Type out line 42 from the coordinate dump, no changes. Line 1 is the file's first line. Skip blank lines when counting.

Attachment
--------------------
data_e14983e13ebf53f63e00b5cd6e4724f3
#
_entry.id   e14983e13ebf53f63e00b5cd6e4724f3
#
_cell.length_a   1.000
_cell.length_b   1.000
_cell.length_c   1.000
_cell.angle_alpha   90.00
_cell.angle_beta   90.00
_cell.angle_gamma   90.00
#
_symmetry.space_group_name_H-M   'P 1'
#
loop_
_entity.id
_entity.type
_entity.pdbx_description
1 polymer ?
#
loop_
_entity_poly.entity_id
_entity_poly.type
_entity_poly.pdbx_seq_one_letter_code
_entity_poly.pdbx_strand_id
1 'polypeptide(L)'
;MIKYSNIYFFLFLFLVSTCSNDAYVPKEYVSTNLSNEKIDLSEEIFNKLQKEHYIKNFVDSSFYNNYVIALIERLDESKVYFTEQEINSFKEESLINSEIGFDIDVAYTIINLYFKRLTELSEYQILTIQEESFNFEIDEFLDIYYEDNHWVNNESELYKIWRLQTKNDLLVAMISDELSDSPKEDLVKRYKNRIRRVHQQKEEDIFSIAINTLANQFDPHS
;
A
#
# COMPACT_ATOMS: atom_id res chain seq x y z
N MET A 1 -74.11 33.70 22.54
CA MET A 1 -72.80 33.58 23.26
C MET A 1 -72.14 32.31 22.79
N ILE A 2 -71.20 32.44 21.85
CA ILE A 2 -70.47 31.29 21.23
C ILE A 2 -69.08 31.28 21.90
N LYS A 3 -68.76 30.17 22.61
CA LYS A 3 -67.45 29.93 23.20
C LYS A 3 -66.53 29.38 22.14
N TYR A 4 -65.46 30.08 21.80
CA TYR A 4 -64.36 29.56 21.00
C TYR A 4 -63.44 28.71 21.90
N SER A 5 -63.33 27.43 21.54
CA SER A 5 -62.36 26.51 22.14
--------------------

C TYR A 4 -63.44 28.71 21.90